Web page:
An affiliate of the Wisconsin Hospital Association (WHA) released its latest version of its PricePoint price information system for inpatient procedures earlier this week, and it continues to show that provider charges are all over the map.
For example, the price for an inpatient coronary bypass with cardiac catheterization among hospitals in the southeastern part of the state ranges from approximately $105,000 to more than $178,000, the Milwaukee Business Journal reported.
The WHA has posted some form of hospital prices for the past decade through its PricePoint application. The latest version includes "retail" or chargemaster prices for the state's hospitals and ambulatory care centers. The WHA said it expanded its listings in response to increased cost-shifting to patients.
"It's not possible or practical to compare prices for all services in advance, but for elective surgery and diagnostic procedures, PricePoint offers consumers an opportunity to see the 'sticker' price in advance, and then offers guidance on who to contact to determine their out-of-pocket expenses," said WHA Senior Vice President Brian Potter in a statement.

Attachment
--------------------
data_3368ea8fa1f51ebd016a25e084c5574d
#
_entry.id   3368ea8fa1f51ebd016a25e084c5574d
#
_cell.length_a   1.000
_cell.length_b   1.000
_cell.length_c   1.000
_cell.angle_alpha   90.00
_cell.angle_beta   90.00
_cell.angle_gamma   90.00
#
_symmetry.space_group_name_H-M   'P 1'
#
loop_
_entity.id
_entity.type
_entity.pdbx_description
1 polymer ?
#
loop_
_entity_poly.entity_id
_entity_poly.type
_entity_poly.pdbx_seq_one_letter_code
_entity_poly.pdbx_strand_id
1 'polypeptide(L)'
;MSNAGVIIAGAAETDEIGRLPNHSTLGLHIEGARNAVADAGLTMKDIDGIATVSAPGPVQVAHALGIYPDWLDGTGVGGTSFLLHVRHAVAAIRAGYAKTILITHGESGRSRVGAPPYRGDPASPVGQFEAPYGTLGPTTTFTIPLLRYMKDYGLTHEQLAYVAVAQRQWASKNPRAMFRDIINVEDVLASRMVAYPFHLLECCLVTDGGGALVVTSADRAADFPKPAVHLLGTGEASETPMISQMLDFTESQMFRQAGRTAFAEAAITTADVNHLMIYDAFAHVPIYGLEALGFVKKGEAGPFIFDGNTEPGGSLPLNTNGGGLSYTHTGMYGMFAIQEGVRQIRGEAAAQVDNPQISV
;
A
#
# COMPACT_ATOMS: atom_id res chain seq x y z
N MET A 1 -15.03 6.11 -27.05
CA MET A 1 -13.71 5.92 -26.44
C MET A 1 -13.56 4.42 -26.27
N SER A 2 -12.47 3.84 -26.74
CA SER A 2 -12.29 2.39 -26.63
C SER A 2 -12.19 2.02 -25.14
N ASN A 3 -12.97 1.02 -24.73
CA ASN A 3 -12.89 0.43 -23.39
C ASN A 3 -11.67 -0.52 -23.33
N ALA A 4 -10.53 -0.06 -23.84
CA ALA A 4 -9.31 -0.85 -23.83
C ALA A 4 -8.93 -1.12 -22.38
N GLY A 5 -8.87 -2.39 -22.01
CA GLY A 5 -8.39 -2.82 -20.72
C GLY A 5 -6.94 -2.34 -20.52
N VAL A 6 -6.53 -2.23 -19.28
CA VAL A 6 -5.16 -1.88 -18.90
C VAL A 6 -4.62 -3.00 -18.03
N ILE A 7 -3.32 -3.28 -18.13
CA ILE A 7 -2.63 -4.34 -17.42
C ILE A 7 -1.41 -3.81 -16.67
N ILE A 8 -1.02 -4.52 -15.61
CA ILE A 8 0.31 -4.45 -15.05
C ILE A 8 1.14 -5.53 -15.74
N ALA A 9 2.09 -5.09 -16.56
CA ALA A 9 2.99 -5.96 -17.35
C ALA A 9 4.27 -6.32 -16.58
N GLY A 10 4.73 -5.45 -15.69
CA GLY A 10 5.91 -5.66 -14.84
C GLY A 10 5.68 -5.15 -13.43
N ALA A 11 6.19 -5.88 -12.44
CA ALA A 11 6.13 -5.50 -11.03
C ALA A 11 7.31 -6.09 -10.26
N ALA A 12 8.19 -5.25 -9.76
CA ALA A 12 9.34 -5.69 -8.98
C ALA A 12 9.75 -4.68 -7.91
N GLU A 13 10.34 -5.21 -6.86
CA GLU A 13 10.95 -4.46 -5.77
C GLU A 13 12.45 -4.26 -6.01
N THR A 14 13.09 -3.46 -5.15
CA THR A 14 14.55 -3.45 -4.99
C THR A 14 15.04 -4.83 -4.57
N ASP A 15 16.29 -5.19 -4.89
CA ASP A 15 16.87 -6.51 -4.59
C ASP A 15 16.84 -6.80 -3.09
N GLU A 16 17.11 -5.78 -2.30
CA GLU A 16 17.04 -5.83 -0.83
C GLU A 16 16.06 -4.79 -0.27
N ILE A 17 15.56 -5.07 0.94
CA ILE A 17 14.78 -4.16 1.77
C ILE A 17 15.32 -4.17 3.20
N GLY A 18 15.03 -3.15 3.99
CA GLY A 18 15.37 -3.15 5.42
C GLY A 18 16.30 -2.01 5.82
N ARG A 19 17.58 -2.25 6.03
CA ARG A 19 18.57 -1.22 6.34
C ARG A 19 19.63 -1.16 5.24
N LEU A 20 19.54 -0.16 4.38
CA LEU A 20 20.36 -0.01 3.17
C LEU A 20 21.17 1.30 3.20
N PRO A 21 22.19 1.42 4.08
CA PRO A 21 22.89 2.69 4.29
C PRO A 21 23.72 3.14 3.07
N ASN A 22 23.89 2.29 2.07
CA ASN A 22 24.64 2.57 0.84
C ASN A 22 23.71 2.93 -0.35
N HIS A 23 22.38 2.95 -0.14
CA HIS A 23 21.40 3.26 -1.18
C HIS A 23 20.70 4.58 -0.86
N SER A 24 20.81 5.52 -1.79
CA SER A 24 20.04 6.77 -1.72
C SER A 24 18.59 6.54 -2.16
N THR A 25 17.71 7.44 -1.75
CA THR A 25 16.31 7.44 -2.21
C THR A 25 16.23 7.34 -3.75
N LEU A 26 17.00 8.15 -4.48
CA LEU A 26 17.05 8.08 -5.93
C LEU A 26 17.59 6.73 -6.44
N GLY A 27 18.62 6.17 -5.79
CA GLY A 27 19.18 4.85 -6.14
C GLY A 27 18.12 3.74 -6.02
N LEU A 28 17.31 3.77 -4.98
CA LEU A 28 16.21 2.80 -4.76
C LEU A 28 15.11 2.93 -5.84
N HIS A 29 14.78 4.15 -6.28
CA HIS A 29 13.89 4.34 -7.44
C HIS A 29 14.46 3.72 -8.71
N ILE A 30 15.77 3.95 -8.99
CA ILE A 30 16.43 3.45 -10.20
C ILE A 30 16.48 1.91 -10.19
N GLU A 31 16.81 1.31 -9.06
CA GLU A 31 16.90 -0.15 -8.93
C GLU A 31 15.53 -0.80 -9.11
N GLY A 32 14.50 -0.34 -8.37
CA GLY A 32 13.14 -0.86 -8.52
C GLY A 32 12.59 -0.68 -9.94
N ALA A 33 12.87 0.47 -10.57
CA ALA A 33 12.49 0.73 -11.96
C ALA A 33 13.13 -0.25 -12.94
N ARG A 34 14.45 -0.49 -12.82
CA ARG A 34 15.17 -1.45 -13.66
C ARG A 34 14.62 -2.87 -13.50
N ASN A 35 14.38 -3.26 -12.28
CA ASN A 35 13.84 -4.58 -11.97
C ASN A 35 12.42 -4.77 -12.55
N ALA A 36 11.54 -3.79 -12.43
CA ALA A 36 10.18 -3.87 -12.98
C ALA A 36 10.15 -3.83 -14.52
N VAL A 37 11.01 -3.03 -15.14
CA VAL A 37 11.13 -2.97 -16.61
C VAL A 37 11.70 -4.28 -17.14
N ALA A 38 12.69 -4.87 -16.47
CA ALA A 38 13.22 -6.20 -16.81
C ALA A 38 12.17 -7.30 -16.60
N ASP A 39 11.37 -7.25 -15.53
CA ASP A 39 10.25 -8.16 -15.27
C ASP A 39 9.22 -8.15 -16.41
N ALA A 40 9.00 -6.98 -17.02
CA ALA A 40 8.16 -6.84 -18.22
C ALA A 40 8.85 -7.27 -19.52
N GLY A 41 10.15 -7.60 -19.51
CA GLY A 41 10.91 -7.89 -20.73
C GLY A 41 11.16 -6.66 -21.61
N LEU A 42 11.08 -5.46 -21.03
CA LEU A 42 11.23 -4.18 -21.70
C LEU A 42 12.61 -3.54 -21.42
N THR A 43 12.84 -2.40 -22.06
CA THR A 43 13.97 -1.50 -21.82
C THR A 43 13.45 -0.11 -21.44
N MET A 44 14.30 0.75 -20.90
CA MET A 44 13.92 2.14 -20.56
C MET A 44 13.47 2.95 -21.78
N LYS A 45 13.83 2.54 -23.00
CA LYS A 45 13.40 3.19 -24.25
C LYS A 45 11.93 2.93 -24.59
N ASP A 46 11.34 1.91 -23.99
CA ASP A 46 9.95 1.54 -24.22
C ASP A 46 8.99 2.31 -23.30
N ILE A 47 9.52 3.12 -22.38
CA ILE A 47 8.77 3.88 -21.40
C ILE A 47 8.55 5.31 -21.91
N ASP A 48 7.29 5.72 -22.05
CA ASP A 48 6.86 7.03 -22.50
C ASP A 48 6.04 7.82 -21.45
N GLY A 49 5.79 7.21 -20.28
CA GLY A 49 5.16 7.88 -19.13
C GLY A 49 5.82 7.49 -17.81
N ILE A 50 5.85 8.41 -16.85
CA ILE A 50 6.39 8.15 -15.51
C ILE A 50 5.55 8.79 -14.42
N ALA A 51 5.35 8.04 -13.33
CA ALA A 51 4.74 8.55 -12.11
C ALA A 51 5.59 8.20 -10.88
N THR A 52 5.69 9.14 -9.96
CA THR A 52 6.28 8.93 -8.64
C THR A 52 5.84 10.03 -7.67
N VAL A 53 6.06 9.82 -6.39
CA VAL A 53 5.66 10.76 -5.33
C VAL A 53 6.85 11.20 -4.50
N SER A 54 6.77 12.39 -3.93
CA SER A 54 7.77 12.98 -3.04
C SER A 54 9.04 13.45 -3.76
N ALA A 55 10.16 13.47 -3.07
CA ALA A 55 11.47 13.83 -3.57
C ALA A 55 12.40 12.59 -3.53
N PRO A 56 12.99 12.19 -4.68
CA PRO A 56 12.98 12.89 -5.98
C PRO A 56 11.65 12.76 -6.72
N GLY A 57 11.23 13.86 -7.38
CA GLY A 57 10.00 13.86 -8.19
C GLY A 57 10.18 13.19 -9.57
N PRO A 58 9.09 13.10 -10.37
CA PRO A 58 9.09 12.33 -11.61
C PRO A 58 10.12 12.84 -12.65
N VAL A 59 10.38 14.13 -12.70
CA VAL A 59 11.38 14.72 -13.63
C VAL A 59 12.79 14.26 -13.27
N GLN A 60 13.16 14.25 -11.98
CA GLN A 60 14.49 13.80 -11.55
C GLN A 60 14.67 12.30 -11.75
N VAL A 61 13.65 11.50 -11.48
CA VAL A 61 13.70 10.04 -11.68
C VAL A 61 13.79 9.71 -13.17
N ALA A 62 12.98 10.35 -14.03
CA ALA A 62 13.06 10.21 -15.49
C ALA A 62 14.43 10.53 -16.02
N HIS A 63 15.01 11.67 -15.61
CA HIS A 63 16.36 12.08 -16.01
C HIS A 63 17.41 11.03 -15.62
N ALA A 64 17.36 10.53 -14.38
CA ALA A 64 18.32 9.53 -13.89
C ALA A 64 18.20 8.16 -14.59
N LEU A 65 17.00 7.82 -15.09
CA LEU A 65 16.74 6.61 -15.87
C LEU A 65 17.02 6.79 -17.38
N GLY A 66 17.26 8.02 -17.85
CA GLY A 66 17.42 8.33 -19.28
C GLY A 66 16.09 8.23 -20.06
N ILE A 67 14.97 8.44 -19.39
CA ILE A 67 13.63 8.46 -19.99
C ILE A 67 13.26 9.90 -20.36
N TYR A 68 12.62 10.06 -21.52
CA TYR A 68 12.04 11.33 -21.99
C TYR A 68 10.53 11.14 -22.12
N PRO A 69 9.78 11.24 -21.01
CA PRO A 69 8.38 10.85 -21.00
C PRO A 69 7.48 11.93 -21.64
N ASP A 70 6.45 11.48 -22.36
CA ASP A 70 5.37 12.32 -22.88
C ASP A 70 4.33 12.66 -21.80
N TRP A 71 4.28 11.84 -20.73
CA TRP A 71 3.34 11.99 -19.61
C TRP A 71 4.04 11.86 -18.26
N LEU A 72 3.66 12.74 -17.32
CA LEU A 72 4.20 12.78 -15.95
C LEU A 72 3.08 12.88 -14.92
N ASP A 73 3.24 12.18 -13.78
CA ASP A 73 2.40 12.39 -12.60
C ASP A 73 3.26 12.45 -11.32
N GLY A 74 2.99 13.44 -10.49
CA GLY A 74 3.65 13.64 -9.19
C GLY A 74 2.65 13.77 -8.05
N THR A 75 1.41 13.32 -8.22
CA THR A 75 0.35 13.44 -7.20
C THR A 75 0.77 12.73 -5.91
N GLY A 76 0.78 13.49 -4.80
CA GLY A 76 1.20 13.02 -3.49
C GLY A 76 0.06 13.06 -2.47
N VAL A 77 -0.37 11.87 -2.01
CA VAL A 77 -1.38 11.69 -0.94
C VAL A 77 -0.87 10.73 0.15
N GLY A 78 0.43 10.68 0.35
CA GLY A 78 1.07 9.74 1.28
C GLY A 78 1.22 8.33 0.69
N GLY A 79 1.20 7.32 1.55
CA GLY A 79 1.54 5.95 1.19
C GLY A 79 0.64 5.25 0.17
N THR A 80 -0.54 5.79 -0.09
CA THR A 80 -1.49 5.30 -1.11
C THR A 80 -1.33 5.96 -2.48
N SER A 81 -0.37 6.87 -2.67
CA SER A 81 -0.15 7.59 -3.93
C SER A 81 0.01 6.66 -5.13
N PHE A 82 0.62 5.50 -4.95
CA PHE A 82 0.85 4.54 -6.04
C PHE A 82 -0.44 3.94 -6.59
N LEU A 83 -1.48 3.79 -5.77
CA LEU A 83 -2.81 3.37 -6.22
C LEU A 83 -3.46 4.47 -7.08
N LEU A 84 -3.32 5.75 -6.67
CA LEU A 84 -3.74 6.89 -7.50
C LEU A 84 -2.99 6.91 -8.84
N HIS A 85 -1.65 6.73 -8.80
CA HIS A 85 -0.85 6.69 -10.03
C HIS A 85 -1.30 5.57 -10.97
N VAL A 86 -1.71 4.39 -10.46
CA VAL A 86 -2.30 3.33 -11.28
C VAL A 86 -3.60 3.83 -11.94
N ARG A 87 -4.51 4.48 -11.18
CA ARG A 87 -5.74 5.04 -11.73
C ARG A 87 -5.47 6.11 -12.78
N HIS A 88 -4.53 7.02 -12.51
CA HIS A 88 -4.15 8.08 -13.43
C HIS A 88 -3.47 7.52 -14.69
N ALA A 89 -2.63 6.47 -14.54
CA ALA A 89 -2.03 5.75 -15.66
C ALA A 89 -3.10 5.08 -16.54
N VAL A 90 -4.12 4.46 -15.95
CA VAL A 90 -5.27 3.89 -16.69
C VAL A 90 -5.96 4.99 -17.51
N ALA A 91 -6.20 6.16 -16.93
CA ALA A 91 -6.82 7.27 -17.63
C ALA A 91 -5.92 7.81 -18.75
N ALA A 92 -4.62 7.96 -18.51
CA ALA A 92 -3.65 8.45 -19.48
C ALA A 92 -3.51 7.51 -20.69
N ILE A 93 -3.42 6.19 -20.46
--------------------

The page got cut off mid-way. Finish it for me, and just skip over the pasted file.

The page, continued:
Wisconsin's pricing system demonstrates the dilemma of the need for true price transparency. Several states, such as Wisconsin and California, list hospital chargemaster prices, but discounting is so prevalent for patients with insurance that even some hospital officials say the chargemaster prices are worthless.
In California, even though chargemaster data is available, what hospitals charge for simple blood tests varies widely. A recently launched hospital price database in Colorado is based on more concise payer data.
Indeed, "a hospital stay, for example, includes a charge from the hospital, a charge for the physician services, rehabilitation or physical therapy expenses in some cases, and prescription drugs," the WHA concluded in its announcement. "These charges often come from more than one provider and are not on one bill."